When it comes to tracking there are no absolutely right figures due to different tracking models, and Facebook and Google Analytics tracking measuring slightly different things.
Google Analytics uses link URL tags for identifying the traffic and/or campaign source, whereas Facebook relies on identifying Facebook users for offsite actions with installed conversion Pixels and matching this identified Facebook user visiting the site to data about which ads the user has seen and clicked earlier on Facebook within a given attribution window.
In addition to different tracking models, the default attribution windows on Facebook conversion tracking and Google Analytics are different too. Facebook conversion tracking the defaults are 7 days for click-through and 1 day for view-through. Google Analytics uses session-based last non-direct click attribution model. This model ignores direct traffic and attributes 100% of the conversion value to the last channel that the customer clicked through from before buying or converting. Analytics uses this model by default when attributing conversion value in non-Multi-Channel Funnels reports.
Google Analytics and Facebook may report differing conversion numbers also due to differences in conversion date attribution. Google Analytics reports events for the date, when the goal event took place on the Google Analytics account timezone - whereas Facebook reports conversions on the date when the ad click or impression took place on the Facebook ad account time zone.
A single user visiting a site multiple times on the same day may or may not open multiple sessions on Google Analytics, however, the keys there are the length of inactivity between the visits and campaign source. As soon as one session ends, there is then an opportunity to start a new session. There are two methods by which a session ends on Google Analytics:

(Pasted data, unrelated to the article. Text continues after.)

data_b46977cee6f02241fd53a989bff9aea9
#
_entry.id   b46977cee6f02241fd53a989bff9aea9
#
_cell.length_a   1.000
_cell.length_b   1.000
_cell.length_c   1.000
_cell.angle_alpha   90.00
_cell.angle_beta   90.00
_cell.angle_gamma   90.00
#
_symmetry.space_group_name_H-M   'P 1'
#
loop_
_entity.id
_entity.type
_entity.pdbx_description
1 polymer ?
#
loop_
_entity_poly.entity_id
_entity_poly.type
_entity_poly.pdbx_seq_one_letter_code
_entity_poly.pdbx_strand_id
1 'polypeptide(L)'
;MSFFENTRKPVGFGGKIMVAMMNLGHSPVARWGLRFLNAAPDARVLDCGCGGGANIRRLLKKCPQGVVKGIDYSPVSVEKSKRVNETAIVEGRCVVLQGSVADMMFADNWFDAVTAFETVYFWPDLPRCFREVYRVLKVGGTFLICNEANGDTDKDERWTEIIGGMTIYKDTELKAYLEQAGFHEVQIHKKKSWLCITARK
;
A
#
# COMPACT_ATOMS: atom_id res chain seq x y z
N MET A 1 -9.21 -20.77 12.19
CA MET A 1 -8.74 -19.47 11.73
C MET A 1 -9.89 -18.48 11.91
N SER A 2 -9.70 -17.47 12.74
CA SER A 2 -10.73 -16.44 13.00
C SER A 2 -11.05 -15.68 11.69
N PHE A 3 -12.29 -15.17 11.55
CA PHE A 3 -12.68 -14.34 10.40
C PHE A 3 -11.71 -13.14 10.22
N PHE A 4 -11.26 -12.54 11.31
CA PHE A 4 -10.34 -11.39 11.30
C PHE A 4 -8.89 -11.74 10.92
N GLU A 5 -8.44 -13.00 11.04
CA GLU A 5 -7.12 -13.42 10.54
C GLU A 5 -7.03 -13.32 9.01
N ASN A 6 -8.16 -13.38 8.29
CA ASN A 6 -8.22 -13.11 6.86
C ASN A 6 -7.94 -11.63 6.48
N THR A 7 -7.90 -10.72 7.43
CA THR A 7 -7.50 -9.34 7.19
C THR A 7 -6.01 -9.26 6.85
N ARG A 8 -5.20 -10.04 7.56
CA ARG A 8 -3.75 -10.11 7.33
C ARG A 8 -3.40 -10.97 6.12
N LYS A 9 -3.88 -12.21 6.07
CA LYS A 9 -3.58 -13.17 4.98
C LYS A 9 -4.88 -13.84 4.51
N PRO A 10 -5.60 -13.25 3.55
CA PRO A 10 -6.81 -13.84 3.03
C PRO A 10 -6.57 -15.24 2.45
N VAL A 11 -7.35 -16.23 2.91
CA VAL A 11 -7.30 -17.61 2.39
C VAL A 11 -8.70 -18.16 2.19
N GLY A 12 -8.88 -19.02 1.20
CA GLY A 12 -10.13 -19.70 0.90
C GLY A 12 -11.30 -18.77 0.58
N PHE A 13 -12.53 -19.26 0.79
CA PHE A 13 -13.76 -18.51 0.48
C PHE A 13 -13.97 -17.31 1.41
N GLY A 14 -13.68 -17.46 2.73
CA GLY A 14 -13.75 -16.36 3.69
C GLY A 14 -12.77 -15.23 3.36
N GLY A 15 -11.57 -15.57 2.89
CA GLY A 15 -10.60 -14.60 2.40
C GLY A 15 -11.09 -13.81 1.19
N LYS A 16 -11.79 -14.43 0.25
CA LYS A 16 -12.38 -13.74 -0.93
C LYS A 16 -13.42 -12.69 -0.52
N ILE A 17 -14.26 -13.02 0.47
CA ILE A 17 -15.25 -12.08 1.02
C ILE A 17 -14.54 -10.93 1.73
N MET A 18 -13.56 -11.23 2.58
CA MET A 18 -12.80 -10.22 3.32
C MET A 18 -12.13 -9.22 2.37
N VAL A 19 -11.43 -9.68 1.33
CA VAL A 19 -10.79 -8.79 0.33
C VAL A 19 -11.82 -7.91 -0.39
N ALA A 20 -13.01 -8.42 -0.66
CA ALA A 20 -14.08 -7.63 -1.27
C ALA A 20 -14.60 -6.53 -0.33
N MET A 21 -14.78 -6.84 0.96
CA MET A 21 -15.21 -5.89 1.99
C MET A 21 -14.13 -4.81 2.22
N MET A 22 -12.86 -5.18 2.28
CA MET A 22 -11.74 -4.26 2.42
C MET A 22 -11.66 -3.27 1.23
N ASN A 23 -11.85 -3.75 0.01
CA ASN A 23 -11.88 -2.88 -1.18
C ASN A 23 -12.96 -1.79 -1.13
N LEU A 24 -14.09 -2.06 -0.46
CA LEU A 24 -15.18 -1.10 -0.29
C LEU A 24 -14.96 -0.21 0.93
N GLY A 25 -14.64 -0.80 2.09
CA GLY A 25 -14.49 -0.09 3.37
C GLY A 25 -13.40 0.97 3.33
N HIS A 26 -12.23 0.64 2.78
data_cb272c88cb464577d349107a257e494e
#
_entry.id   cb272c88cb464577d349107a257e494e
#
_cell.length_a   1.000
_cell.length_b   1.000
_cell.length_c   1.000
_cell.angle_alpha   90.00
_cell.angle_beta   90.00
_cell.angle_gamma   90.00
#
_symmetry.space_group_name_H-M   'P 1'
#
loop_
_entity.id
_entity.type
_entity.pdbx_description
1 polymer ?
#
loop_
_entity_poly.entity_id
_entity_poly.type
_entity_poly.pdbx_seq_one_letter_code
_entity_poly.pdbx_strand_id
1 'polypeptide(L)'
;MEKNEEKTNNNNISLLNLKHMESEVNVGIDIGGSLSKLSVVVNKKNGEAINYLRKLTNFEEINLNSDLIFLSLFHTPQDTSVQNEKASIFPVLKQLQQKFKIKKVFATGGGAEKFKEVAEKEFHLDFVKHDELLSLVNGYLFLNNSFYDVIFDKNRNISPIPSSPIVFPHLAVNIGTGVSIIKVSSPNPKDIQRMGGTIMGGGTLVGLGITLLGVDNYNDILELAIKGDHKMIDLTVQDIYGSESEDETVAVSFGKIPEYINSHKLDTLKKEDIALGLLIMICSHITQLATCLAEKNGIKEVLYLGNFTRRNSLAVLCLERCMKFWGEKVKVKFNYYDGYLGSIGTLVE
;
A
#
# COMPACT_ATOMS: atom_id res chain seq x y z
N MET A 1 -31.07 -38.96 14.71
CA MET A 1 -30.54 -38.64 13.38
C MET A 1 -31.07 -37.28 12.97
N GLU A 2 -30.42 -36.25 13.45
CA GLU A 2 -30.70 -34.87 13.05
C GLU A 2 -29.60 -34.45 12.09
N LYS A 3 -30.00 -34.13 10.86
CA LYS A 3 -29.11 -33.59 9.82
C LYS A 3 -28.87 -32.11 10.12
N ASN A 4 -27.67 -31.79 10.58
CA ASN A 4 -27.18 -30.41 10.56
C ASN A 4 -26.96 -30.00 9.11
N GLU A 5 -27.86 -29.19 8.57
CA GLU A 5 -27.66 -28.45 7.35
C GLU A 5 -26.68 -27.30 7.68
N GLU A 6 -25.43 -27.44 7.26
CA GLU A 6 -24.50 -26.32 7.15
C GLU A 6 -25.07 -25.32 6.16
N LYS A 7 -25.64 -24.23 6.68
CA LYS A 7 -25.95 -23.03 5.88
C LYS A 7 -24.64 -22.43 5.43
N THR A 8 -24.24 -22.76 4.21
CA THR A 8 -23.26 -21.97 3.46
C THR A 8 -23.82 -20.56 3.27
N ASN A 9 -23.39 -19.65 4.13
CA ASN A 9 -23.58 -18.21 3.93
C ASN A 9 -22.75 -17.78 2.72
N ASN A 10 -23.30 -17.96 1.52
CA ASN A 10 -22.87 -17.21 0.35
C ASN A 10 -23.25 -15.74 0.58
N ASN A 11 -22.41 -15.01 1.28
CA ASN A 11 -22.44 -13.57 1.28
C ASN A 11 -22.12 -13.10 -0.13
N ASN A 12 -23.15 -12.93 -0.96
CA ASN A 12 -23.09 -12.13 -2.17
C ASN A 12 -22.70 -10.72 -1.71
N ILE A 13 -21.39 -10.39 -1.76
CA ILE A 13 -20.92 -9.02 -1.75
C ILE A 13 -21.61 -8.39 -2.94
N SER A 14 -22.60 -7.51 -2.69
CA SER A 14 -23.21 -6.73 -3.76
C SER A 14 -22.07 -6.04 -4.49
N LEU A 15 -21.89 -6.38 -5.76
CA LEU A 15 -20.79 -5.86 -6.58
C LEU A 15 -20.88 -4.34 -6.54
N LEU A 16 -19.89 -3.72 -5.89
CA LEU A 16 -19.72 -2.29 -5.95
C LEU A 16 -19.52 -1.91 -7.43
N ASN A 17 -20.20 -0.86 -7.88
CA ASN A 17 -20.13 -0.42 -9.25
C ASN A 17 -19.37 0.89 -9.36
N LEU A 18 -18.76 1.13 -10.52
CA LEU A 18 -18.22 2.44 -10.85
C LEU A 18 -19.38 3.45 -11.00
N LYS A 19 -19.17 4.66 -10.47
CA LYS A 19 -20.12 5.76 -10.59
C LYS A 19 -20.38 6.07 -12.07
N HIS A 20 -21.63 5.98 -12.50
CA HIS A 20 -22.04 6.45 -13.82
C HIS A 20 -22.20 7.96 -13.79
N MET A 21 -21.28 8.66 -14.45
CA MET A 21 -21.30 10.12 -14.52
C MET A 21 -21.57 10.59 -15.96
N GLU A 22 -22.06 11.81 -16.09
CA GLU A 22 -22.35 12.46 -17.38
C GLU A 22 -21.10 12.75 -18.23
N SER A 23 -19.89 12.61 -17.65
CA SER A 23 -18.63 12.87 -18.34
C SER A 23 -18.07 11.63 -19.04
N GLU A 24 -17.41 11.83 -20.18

- Time-based expiry
- After 30 minutes of inactivity (a default, that can be changed)
- At midnight (end of the day)
- Campaign change
- If a user arrives via one campaign, leaves, and then comes back via a different campaign
More about sessions on Google Analytics help article → How a session is defined in Analytics
Facebook Website clicks vs. Google Analytics sessions
It is normal that there are small discrepancies between Facebook's Website clicks metric and Google Analytics' Sessions metric. As a session in Google Analytics expires (by default) after 30 minutes of users inactivity on the site and at midnight, it is possible that one person's multiple website link clicks are counted as fewer sessions than the times they've clicked an ad on Facebook.
Example If a person clicks on a link ad on Facebook and lands on the advertisers landing page, then within 30 minutes clicks on link ad of the same campaign again and lands again on the landing page, this would be counted as two Website clicks on Facebook, but as only one session on Google Analytics.
Facebook conversions vs. Google Analytics goal events
Link URL tag-based tracking, which Google Analytics uses (with utm_ parameters) usually provides more accurate conversion data on direct offsite conversions on Android mobile, than Facebook's conversion-pixel-based tracking.
Example When a mobile user clicks an ad on their Facebook app, the link opens on Android devices on the default web browser app of the device. If the user is not logged into Facebook on their web browser app, Facebook conversion Pixel on the page will not be able to connect this visit to the page to the right Facebook user account. In this case Google Analytics, however, is able to track the traffic coming from this specific Facebook ad, because the URL tags will be passed to the browser app, too, as a part of the link URL.
How to interpret differing figures?
You can find more information on the differences between GA and Facebook conversions and their implications from our blogpost here!
On one hand, Google Analytics tracking will likely be more consistently able to track conversions, which originate on clicking a link ad on iOS/Android Facebook app, directly after which the person converts on a mobile browser. On the other hand, Meta Pixel tracking is much better at tracking cross-device conversions, which originate after seeing (view-through conversion) or clicking an ad on iOS/Android Facebook app, after which the offsite conversion takes place later on by the same user on another device, such as the desktop browser.
One general advise, though: when evaluating performance of the ad, do not rely on just one metric, but rather on multiple ones, and look at the trends, rather then just numbers, when possible. Normally, the respective graphs will look quite similar, and if there is a significant spike of only 1 metric - then it may be indicator of an issue in the setup, or at least a change in the setup and need to wait for the data accumulation, if the change was recent.